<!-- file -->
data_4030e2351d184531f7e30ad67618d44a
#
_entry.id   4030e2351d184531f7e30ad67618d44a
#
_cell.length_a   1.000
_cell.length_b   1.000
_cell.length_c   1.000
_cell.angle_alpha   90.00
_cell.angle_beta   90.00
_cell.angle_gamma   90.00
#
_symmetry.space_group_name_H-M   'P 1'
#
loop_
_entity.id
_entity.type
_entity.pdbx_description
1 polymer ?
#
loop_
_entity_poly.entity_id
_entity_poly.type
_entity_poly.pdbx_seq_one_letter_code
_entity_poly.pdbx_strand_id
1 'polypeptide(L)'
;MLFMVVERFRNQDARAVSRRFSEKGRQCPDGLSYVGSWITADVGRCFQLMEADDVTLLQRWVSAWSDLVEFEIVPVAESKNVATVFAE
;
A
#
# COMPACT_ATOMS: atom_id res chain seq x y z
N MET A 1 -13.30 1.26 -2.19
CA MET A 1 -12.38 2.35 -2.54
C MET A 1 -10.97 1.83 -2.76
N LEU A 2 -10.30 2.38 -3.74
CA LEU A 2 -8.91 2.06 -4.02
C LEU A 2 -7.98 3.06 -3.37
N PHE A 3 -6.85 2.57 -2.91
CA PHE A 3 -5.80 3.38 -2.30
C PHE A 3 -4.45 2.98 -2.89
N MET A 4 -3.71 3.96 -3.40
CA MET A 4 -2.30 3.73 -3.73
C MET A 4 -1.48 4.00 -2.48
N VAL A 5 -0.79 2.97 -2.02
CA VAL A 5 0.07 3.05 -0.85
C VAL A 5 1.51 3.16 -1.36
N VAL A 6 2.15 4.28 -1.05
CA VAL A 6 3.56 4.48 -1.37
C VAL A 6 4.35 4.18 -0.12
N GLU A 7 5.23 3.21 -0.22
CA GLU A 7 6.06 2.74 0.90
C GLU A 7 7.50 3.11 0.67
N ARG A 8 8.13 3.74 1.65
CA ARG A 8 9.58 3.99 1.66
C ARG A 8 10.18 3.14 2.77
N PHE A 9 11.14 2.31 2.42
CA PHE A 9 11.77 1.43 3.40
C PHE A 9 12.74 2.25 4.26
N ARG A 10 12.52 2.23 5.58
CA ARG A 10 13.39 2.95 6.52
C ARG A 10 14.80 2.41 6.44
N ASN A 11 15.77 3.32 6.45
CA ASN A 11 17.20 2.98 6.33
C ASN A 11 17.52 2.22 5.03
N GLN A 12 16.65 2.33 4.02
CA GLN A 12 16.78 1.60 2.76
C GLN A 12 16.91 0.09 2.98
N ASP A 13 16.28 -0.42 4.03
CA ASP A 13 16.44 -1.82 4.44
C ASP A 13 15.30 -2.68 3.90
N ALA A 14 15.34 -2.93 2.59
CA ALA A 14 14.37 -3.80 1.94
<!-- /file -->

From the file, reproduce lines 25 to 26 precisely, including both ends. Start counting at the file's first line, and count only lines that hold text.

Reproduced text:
1 'polypeptide(L)'
;MLFMVVERFRNQDARAVSRRFSEKGRQCPDGLSYVGSWITADVGRCFQLMEADDVTLLQRWVSAWSDLVEFEIVPVAESKNVATVFAE